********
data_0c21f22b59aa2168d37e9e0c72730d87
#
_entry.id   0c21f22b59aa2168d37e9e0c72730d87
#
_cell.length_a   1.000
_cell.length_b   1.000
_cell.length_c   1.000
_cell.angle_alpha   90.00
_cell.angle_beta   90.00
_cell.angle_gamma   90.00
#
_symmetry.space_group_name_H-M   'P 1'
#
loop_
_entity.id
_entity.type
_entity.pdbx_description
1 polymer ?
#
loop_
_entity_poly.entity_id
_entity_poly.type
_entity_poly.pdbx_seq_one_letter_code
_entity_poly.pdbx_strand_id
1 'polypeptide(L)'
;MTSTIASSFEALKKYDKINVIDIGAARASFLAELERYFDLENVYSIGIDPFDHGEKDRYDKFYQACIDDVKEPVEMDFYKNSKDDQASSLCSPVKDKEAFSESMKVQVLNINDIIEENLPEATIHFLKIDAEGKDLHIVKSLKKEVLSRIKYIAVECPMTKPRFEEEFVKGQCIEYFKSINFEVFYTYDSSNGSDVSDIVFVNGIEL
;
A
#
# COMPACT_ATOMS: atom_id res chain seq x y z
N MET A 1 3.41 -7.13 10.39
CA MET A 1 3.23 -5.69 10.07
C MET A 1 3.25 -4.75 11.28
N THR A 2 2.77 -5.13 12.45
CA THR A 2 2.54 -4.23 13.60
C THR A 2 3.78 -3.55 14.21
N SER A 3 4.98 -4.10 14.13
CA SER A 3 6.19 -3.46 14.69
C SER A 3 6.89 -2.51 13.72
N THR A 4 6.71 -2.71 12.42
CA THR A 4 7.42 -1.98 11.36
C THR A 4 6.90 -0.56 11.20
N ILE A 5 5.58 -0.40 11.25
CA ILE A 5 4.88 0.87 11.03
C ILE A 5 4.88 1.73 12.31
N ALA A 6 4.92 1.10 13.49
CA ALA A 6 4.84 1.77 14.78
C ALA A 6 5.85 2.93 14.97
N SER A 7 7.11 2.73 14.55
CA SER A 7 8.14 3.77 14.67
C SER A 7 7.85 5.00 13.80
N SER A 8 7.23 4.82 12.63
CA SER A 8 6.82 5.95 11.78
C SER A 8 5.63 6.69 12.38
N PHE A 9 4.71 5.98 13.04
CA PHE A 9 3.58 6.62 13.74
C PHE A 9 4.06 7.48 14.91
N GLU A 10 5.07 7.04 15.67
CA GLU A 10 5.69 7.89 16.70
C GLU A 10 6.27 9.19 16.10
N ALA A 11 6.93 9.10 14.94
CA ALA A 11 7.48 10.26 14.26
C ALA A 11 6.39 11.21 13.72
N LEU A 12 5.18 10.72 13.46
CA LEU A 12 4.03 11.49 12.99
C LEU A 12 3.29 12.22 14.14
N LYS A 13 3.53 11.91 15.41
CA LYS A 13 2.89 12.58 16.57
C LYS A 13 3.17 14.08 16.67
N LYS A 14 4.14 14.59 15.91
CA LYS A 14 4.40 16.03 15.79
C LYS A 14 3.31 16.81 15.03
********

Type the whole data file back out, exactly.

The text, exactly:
data_0c21f22b59aa2168d37e9e0c72730d87
#
_entry.id   0c21f22b59aa2168d37e9e0c72730d87
#
_cell.length_a   1.000
_cell.length_b   1.000
_cell.length_c   1.000
_cell.angle_alpha   90.00
_cell.angle_beta   90.00
_cell.angle_gamma   90.00
#
_symmetry.space_group_name_H-M   'P 1'
#
loop_
_entity.id
_entity.type
_entity.pdbx_description
1 polymer ?
#
loop_
_entity_poly.entity_id
_entity_poly.type
_entity_poly.pdbx_seq_one_letter_code
_entity_poly.pdbx_strand_id
1 'polypeptide(L)'
;MTSTIASSFEALKKYDKINVIDIGAARASFLAELERYFDLENVYSIGIDPFDHGEKDRYDKFYQACIDDVKEPVEMDFYKNSKDDQASSLCSPVKDKEAFSESMKVQVLNINDIIEENLPEATIHFLKIDAEGKDLHIVKSLKKEVLSRIKYIAVECPMTKPRFEEEFVKGQCIEYFKSINFEVFYTYDSSNGSDVSDIVFVNGIEL
;
A
#
# COMPACT_ATOMS: atom_id res chain seq x y z
N MET A 1 3.41 -7.13 10.39
CA MET A 1 3.23 -5.69 10.07
C MET A 1 3.25 -4.75 11.28
N THR A 2 2.77 -5.13 12.45
CA THR A 2 2.54 -4.23 13.60
C THR A 2 3.78 -3.55 14.21
N SER A 3 4.98 -4.10 14.13
CA SER A 3 6.19 -3.46 14.69
C SER A 3 6.89 -2.51 13.72
N THR A 4 6.71 -2.71 12.42
CA THR A 4 7.42 -1.98 11.36
C THR A 4 6.90 -0.56 11.20
N ILE A 5 5.58 -0.40 11.25
CA ILE A 5 4.88 0.87 11.03
C ILE A 5 4.88 1.73 12.31
N ALA A 6 4.92 1.10 13.49
CA ALA A 6 4.84 1.77 14.78
C ALA A 6 5.85 2.93 14.97
N SER A 7 7.11 2.73 14.55
CA SER A 7 8.14 3.77 14.67
C SER A 7 7.85 5.00 13.80
N SER A 8 7.23 4.82 12.63
CA SER A 8 6.82 5.95 11.78
C SER A 8 5.63 6.69 12.38
N PHE A 9 4.71 5.98 13.04
CA PHE A 9 3.58 6.62 13.74
C PHE A 9 4.06 7.48 14.91
N GLU A 10 5.07 7.04 15.67
CA GLU A 10 5.69 7.89 16.70
C GLU A 10 6.27 9.19 16.10
N ALA A 11 6.93 9.10 14.94
CA ALA A 11 7.48 10.26 14.26
C ALA A 11 6.39 11.21 13.72
N LEU A 12 5.18 10.72 13.46
CA LEU A 12 4.03 11.49 12.99
C LEU A 12 3.29 12.22 14.14
N LYS A 13 3.53 11.91 15.41
CA LYS A 13 2.89 12.58 16.57
C LYS A 13 3.17 14.08 16.67
N LYS A 14 4.14 14.59 15.91
CA LYS A 14 4.40 16.03 15.79
C LYS A 14 3.31 16.81 15.03